It’s a huge decision. Because a professional sports franchise is involved (and I’m using the term “professional” very loosely when talking about the Mets), how this impacts Wilpon and the team on the field will dominate most of the headlines and discussions about the ruling.

But make no mistake, Judge Rakoff’s ruling will have a major effect on how much money is ever recovered for victims of Madoff’s shenanigans, and could have an effect on the future liability for all investors in Ponzi schemes….

double red triangle arrows Continue reading “Mets’ Madoff Victory Is Bad News For Everybody Else”

* Hey, Preet Bharara, even Lady Gaga can read your poker face when you’re going all in on an allegation of Full Tilt Ponzi. Maybe Lederer and Ferguson will finally fold. [Wall Street Journal]

* You know what this country really needs? More doctors who don’t believe in science. Another stem cell research case is going up to the D.C. Circuit. [Bloomberg]

* The last 9/11 wrongful death suit has been settled. Lessons learned: airport screeners might not know what Mace is, but they sure can lift and separate your balls. [New York Times]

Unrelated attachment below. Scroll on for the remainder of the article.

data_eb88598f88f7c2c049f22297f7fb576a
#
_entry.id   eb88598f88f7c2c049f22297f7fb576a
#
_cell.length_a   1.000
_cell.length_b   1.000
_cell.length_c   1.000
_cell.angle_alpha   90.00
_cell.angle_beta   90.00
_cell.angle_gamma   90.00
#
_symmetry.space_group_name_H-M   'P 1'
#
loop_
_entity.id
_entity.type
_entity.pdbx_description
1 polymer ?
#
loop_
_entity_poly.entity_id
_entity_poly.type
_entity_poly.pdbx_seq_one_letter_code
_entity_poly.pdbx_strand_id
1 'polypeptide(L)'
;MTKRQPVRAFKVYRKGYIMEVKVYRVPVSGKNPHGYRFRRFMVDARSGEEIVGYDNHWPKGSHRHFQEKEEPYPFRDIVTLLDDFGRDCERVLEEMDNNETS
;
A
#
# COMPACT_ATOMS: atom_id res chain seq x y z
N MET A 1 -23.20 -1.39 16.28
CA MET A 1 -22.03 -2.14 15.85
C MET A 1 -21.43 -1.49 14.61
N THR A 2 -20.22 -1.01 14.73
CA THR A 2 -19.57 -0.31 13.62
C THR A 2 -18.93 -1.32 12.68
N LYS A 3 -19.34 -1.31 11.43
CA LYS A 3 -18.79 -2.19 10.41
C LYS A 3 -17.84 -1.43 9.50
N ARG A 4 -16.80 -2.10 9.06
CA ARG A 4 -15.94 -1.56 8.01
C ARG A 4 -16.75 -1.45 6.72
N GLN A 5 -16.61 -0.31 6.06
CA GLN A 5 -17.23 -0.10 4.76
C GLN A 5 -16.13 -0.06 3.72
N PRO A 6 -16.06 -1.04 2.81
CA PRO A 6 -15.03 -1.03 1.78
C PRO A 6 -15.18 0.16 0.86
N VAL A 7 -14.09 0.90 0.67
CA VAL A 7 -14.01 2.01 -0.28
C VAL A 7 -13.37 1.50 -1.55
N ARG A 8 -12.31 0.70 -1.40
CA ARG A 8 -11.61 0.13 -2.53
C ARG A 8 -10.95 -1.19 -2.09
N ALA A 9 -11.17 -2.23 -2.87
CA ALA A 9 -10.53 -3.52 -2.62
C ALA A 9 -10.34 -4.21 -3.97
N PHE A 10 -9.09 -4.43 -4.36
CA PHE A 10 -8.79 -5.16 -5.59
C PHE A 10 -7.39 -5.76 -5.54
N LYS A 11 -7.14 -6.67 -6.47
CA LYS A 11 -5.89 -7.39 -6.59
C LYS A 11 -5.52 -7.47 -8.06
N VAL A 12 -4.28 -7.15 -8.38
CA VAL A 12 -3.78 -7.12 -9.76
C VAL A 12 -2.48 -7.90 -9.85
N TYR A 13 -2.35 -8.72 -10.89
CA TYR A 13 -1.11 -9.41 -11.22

* Cooley Law held a groundbreaking ceremony for its new campus. We’re good at surviving natural disasters, but a tsunami of unemployed lawyers might break this profession. [Miami Herald]

* A group of drag queens in Florida got busted for thieving the essentials — bras, boas, and butt pads. As RuPaul would say, you better work. Or steal. You know, whatever. [New York Daily News]

* Guys in my high school middle school used to have the ACLU file lawsuits over breathalyzer tests all the time. It was no big deal. [MSNBC]

Best un-Photoshopped picture ever?

* Dreamboard is a pretty sick concept for a child porn website, but pedophiles are pretty sick people. At least we busted most of them. [CNN]

* The reports of a possible settlement in the Robert Wone case turned out to be true. Too bad we’ll never know the terms of the deal. [Blog of Legal Times]

* Casey Anthony doesn’t have to return to Orlando because it’s about as dangerous for her to be there as it was for a toddler to be in her home. [People]

* As it turns out, a lawyer was behind the largest Ponzi scheme in the history of Arkansas. I guess that’s an accomplishment he can stick on his résumé. [Arkansas News]

* Sorry, Faye, but sometimes washed up movie stars get threatened with eviction. Even if their rent-controlled apartments are “really quite gross.” [Reuters]